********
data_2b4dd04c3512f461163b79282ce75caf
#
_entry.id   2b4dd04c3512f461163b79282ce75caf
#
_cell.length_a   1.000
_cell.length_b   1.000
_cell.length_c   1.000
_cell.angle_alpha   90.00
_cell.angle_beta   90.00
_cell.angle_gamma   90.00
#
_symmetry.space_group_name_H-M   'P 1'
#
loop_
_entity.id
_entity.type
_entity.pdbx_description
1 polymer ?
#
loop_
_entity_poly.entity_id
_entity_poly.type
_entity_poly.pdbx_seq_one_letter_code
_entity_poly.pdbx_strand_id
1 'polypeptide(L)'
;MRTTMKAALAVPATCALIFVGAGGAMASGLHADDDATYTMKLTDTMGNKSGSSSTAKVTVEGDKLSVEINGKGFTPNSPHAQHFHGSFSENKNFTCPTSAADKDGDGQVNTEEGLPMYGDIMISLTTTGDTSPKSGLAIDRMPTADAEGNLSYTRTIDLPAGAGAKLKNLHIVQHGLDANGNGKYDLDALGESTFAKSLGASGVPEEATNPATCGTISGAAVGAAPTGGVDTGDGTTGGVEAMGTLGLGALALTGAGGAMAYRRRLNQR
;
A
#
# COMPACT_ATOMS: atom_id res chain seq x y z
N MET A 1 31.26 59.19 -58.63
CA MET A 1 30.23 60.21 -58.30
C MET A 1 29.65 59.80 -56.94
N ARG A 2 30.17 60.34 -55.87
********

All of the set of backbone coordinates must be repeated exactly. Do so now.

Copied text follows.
data_2b4dd04c3512f461163b79282ce75caf
#
_entry.id   2b4dd04c3512f461163b79282ce75caf
#
_cell.length_a   1.000
_cell.length_b   1.000
_cell.length_c   1.000
_cell.angle_alpha   90.00
_cell.angle_beta   90.00
_cell.angle_gamma   90.00
#
_symmetry.space_group_name_H-M   'P 1'
#
loop_
_entity.id
_entity.type
_entity.pdbx_description
1 polymer ?
#
loop_
_entity_poly.entity_id
_entity_poly.type
_entity_poly.pdbx_seq_one_letter_code
_entity_poly.pdbx_strand_id
1 'polypeptide(L)'
;MRTTMKAALAVPATCALIFVGAGGAMASGLHADDDATYTMKLTDTMGNKSGSSSTAKVTVEGDKLSVEINGKGFTPNSPHAQHFHGSFSENKNFTCPTSAADKDGDGQVNTEEGLPMYGDIMISLTTTGDTSPKSGLAIDRMPTADAEGNLSYTRTIDLPAGAGAKLKNLHIVQHGLDANGNGKYDLDALGESTFAKSLGASGVPEEATNPATCGTISGAAVGAAPTGGVDTGDGTTGGVEAMGTLGLGALALTGAGGAMAYRRRLNQR
;
A
#
# COMPACT_ATOMS: atom_id res chain seq x y z
N MET A 1 31.26 59.19 -58.63
CA MET A 1 30.23 60.21 -58.30
C MET A 1 29.65 59.80 -56.94
N ARG A 2 30.17 60.34 -55.87